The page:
Apr 24, 2007 - filed under Google Comments Off on Google Full-steam Ahead
 

The numbers are in from Compete.com, which shows that Google is building an even bigger marketshare than ever before.  Check out this chart posted on the Compete blog: 

 

 

Google is everything, of course, but it comes pretty close.  Remember when John Lennon said the Beatles were more popular then Jesus?  Well, I wonder if somebody at the Googleplex will feel tempted to cause the same stir again.

From a more practical standpoint, this means that a top spot at Yahoo is probably worth about the same as a #2 or #3 spot at Google for the same search term.  Don’t laugh – even a top spot at Ask for a high-converting search term is worth the effort.  But Google is unquestionably the jackpot.

And for everyone who criticizes Google for what they do to try to keep their results relevant, you can’t argue with success.

My Right to Google Rankings

Apr 17, 2007 - filed under Google, linking, pagerank, rankings, SEO Comments Off on My Right to Google Rankings
 

I have the right to Google.  After all, I pay taxes to Google, don’t I?  And the Constitution says that I have rights to Goiogle rankings, doesn’t it?

Is it just me, or is this how most websmasters think?  The laters kerfuffle (is that how you spell it?  Is kerfuffle even a word?) began when Google’s webmaster liason Matt Cutts blogged that people should report paid links to help Google develop ways to reduce the skewing effect of paid links in their search results. 

Quite frankly, it’s a little silly to expect most people to go along with this, and Matt could probably find plenty on his own, but he  apparently wants some outside feedback to catch what he might have missed.  So what?  It’s his right to ask in his blog for any kind of feedback he wishes, just as it is my right to ask for any feedback I wish.  It’s up to people to decide whether they wish to provide that feedback.  Nobody is obliged to report anything.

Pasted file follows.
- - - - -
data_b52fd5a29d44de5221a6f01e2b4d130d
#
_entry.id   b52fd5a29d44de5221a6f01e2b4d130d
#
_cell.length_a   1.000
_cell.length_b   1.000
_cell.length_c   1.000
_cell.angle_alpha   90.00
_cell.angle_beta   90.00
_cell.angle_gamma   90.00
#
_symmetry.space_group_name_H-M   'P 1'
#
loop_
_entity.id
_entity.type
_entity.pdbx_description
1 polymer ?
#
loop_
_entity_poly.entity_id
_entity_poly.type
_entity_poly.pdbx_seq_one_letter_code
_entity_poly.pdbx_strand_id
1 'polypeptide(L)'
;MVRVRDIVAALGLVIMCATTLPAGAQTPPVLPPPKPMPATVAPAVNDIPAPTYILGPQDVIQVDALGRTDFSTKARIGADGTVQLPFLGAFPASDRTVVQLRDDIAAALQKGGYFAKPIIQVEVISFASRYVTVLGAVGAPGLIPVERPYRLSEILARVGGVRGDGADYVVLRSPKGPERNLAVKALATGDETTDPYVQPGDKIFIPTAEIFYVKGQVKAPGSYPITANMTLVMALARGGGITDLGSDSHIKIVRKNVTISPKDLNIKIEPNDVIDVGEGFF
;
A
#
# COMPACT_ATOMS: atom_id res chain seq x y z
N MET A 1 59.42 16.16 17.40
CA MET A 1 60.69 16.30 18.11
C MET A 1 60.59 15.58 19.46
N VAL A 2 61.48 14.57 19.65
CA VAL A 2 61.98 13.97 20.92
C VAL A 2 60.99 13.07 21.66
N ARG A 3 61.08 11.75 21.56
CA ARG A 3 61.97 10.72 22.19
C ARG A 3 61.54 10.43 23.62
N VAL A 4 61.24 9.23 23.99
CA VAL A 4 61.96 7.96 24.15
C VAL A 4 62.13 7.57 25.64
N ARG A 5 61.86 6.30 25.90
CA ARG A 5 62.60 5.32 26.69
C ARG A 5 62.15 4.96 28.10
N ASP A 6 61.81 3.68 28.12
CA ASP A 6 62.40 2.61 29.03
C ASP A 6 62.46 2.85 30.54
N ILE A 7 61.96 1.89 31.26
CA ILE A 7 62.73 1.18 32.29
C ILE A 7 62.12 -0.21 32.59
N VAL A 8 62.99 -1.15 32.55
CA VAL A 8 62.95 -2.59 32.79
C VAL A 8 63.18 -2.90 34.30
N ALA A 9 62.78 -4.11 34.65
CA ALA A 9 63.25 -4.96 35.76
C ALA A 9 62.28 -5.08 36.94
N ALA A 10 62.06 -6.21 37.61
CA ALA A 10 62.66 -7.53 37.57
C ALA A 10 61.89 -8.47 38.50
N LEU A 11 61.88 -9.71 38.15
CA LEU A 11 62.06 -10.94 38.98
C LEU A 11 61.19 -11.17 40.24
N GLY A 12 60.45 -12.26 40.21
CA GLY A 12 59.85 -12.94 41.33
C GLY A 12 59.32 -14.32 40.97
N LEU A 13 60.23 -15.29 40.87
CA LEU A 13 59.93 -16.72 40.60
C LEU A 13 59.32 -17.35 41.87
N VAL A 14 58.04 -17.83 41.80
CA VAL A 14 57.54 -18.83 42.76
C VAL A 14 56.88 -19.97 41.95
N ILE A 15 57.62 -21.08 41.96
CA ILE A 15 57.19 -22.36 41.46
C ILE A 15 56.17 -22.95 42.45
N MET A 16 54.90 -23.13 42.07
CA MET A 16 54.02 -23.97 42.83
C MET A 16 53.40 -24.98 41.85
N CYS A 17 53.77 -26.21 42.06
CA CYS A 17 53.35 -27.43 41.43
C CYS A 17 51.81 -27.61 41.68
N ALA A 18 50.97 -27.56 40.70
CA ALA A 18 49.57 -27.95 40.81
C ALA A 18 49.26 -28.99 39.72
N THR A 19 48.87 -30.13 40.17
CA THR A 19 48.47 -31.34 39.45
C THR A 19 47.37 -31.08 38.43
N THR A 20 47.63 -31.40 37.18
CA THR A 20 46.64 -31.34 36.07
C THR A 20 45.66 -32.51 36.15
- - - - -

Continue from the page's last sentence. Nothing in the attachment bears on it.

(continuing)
But the debate is raging strong at Threadwatch and at WebProWorld.  Here are a few of the incredible things people are saying:

“Isn’t this somewhat hypocritical? Doesn’t Google sell links through AdWords?”
 

“It’s alright to sell links just as long as we’re the ones selling them. That’s the message I’ve been getting loud and clear from Google.”
 

“If I want to buy a link to generate traffic (not caring about SEO) or I want to sell a link because people want my traffic, who is Google to tell me I can’t or my site will be punished.”
 

“We don’t owe Google anything. Google owes us everything!”
 

Adwords are paid links, but they do not affect the content of anyone else’s site without their consent.  If I sell links on my site, it absolutely affects the content on Google’s site, so they have every reason to be concerned.  They have no right to stop me from selling links, but they have every reason to want to control for the effects those paid links would have on their results…which is what they are hoping to do. (Google is not threatening to punish any site.)
 

How about this comment:
 

“I think Google should show us the alternatives if they don’t want us to go down the paid link route.”
 

Considering that I have been doing SEO for , what 3 or 4 years now without buying almost (I said “almost”) any links, I think we all know how many linking alternatives there are.
And now there is an article by  iEntry CEO Rich Ord, 7 Reasons Google’s Paid Link Snitch Plan Sucks, that panders to the congregation (although at least his arguements make a little more sense, except for #6: The hypocrisy of being in the business of selling links and then asking others not to sell them is a bit much for many webmasters.